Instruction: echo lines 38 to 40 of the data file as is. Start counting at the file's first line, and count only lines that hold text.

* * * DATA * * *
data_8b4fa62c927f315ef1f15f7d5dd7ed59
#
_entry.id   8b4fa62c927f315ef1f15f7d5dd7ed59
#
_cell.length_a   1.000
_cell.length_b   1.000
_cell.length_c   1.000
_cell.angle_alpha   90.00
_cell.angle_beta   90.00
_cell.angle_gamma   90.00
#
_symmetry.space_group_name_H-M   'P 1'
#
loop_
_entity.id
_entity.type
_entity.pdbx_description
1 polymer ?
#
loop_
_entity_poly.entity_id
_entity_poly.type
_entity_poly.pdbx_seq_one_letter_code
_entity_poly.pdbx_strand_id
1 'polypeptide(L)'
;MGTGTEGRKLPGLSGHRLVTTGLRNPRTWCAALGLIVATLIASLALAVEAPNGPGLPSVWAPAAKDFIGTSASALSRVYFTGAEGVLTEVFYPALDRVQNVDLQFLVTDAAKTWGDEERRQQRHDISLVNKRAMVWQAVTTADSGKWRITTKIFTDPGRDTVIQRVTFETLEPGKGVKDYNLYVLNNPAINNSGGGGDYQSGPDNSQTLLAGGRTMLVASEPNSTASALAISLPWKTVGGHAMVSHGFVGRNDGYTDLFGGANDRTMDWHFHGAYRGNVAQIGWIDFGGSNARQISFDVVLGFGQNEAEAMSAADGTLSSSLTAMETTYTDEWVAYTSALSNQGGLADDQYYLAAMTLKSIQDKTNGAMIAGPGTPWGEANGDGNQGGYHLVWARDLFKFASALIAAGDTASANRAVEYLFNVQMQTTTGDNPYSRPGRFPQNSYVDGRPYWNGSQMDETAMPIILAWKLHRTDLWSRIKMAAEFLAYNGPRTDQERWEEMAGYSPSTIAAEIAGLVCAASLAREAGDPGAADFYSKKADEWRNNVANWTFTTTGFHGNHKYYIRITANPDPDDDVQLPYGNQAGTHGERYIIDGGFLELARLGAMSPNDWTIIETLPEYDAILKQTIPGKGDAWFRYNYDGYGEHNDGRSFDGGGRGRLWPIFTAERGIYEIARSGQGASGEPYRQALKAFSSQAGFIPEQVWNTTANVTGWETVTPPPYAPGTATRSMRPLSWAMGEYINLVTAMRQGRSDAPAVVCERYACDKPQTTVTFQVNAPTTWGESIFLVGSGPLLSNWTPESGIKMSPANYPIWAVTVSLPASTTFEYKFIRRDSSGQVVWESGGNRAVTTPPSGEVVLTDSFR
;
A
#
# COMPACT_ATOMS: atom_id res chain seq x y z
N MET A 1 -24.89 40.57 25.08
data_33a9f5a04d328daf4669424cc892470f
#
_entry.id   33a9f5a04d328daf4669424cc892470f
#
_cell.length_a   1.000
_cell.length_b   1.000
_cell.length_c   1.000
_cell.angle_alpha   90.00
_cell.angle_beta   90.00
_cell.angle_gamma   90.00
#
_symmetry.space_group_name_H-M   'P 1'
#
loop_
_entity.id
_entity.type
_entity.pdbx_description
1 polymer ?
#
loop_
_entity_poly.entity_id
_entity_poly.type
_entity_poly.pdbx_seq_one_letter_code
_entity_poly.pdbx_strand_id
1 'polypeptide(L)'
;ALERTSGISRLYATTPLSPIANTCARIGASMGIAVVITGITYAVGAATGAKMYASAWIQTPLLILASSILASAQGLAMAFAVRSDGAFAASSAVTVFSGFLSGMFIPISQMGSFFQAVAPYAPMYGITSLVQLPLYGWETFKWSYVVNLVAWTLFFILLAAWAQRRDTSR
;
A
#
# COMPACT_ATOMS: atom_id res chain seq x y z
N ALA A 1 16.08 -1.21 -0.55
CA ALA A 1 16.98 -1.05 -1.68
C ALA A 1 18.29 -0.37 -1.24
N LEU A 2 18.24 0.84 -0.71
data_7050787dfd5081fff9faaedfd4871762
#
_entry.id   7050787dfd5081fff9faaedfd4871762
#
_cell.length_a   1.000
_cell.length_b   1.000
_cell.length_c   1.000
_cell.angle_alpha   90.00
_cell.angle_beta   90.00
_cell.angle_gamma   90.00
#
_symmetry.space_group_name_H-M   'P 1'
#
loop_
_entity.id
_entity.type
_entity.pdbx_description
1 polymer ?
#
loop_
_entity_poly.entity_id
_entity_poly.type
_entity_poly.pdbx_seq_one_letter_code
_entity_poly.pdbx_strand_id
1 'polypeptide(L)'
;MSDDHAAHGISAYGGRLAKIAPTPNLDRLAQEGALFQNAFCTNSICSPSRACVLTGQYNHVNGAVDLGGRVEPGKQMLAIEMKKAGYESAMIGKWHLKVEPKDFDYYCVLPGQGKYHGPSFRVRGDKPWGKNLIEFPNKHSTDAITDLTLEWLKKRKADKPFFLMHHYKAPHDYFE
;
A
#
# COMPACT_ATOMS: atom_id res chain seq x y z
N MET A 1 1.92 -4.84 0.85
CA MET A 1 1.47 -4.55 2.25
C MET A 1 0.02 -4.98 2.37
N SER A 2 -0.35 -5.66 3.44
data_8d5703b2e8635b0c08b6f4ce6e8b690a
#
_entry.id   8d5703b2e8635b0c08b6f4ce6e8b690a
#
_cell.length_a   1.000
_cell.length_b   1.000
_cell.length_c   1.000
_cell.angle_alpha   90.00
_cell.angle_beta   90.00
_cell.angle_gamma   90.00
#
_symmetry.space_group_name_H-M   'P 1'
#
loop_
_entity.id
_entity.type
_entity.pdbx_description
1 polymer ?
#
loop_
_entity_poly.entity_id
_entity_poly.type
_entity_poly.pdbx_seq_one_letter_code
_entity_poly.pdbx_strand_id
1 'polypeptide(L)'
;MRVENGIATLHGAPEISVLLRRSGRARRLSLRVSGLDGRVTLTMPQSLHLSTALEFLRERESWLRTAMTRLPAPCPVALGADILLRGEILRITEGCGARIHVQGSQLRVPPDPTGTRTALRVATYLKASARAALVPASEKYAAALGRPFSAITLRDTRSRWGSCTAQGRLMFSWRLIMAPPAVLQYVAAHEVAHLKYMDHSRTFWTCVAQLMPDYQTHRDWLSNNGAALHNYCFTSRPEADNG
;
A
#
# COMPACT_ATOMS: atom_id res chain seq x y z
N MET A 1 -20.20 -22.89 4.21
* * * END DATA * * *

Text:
_cell.length_c   1.000
_cell.angle_alpha   90.00
_cell.angle_beta   90.00